October 1, 2014

Announcing the We Robot 2015 Call for Papers

The 2015 We Robot Call for Papers is now available. Inviting submissions for the fourth annual robotics law and policy conference, We Robot 2015 will be held in Seattle, Washington on April 10-11, 2015 at the University of Washington School of Law. We Robot has been hosted twice at the University of Miami School of Law and once at […]

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Augmented Reality: Hard Problems of Law and Policy

Lab alumni Franziska Roesner, Tamara Denning, with Bryce Clayton Newell, and Directors Tadayoshi Kohno, Ryan Calo wrote “Augmented Reality: Hard Problems of Law and Policy” for the recent Workshop on Usable Privacy & Security for wearable and domestic ubIquitous DEvices (UPSIDE). In this paper they describe their vision of AR and explore the unique and difficult problems […]

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September 21, 2014

Co-Director Batya Friedman Discusses “Can We Build A Safer Internet?” in The New York Times

The New York Times

In a recent article the New York Times asked "Can We Build a Safer Internet?" They examined whether the harassment and hateful internet of today could one day change for the better and discussed the issue with Co-Director Batya Friedman: "The question for designers of online communities, she said, is 'how do we either create virtual norms that are comparable, or how do we represent those things so that people are getting those cues, so they modulate their behavior?'"

Article

September 16, 2014

Co-Director Calo’s New Robotics Paper Receives National Coverage

Washington Post and Slate

Lab Director Ryan Calo’s new paper, “The Case for a Federal Robotics Commission,” has received recognition from both the Washington Post and Slate. The paper is part of a series hosted by Brookings that attempts to anticipate and address the legal issues that will arise as civilian robots become more common.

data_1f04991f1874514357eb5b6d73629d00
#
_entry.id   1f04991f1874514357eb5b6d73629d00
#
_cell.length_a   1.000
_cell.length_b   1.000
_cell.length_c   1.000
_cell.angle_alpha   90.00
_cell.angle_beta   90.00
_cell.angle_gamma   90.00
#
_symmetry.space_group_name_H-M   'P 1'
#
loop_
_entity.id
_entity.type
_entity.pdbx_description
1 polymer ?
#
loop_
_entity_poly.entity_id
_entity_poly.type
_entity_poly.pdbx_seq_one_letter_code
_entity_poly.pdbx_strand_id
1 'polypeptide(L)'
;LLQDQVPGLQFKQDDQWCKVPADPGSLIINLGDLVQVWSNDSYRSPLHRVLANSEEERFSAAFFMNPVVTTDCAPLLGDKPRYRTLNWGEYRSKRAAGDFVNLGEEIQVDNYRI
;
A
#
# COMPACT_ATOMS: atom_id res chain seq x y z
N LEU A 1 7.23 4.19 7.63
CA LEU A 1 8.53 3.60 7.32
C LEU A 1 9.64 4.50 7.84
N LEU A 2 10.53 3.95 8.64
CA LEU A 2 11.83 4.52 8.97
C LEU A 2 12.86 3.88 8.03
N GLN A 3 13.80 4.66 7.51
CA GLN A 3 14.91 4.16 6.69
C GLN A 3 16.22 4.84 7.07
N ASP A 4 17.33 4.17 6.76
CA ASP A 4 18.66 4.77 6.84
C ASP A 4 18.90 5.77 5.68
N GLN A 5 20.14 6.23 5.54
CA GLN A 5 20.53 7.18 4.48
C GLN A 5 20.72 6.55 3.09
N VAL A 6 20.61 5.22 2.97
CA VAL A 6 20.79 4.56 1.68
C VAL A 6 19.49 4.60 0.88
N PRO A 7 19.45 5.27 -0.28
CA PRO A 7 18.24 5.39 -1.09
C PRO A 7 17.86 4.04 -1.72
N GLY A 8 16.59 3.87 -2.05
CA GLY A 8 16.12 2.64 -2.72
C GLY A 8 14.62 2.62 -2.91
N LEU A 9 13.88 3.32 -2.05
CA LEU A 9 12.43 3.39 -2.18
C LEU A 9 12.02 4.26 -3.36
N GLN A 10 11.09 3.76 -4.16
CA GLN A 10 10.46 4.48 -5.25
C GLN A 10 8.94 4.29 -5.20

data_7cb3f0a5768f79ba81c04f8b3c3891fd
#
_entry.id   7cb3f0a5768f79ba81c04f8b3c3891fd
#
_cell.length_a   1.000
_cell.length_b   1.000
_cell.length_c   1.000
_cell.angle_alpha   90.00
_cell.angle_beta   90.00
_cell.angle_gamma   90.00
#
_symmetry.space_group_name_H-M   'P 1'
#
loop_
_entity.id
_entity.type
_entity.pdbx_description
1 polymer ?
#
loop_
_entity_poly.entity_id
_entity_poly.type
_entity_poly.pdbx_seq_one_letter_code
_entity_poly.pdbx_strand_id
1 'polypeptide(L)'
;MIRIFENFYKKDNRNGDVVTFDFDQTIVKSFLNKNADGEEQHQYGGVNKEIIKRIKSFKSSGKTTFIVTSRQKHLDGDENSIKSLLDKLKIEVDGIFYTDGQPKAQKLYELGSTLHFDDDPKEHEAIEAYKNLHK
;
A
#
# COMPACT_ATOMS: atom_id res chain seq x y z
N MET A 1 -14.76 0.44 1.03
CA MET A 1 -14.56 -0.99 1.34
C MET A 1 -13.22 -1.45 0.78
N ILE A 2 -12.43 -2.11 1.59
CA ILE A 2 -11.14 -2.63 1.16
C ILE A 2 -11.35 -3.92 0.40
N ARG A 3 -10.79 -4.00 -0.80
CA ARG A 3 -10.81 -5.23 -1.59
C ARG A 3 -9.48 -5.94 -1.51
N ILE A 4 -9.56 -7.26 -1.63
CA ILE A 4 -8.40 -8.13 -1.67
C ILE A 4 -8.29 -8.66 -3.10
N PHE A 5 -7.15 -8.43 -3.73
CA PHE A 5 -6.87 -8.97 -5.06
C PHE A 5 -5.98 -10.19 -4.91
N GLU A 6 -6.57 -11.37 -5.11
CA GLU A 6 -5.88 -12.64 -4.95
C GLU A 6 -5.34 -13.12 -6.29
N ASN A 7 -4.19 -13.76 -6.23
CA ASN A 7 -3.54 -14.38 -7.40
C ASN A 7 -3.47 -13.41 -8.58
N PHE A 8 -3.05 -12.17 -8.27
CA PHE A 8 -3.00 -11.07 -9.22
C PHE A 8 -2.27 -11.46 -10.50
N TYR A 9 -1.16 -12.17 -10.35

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September 12, 2014

EFF Thanks Franzi Roesner for Her Help With “Privacy Badger”

Recently, the Electronic Frontier Foundation (EFF) released a new browser add-on that prevents ads, social widgets, and hidden trackers. Tech Policy Lab alum Franzi Roesner was thanked by the EFF “for exceptional work in enhancing Privacy Badger’s widget-handling algorithms.”

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August 13, 2014

Robotics, Law, and Policy: A Burgeoning Field

Robots are on the rise. From Amazon Prime Air to the new crowd-sourced family robot JIBO, intelligent machines and systems are gaining attention in both the public and academic sectors. The Pew Research Center’s recent report, “AI, Robotics, and the Future of Jobs,” serves as an example for the topic’s growing popularity. The paper details […]

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July 17, 2014

Moral Hazards and Legal Conundrums of Our Robot Filled-Future – Director Calo in Wired

Wired

Lab Director Ryan Calo was recently on a robotics panel at UC Berkeley that has been featured on Wired.

Article

Could Jibo Developer Cynthia Breazeal Be The Steve Wozniak of Robots? (Forbes Cross-post)

Bill Gates once predicted we would have a robot in every home to go with our personal computer. James Temple of is calling Jibo—a new personal robot to be sold commercially in 2015—“one of the most ambitious and affordable robots for the home that [he has] seen.” I agree. Developed by social robotics pioneer and […]

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July 7, 2014

Consumer Subject Review Boards: Co-Director Ryan Calo on NPR Marketplace

NPR

Following the news about a Facebook study on the effects of changing the positive or negative comments on a user's News Feed, many articles have taken Facebook to task for experimenting on their users. Others have pointed out that this study is in line with using algorithms to tailor content, and suggest new processes for companies to handle such research. Recently, Co-Director Ryan Calo was interviewed on NPR's Market Place Tech about his 2013 suggestion for Consumer Subject Review Boards.

Article

July 5, 2014

Lab Member Tamara Bonaci talks with Geekwire about Brain-Computer Interfaces and Privacy

Geekwire

GeekWire talked to Tamara Bonaci and Howard Chizeck about Brain-Computer Interfaces and Privacy recently: "The past couple of years have brought a series of revelations about the lack of privacy online — all the ways that companies and the government can use our activity on the Internet and mobile devices to collect and capitalize on personal details about our lives. So what happens when we start hooking our brains up to these devices? That’s our topic on the GeekWire radio show and podcast this week, and it’s the focus of our two guests, who are conducting research into the privacy implications of brain-computer interfaces. We’re joined in the studio by Howard Chizeck, professor of electrical engineering at the University of Washington, and UW graduate student Tamara Bonaci."

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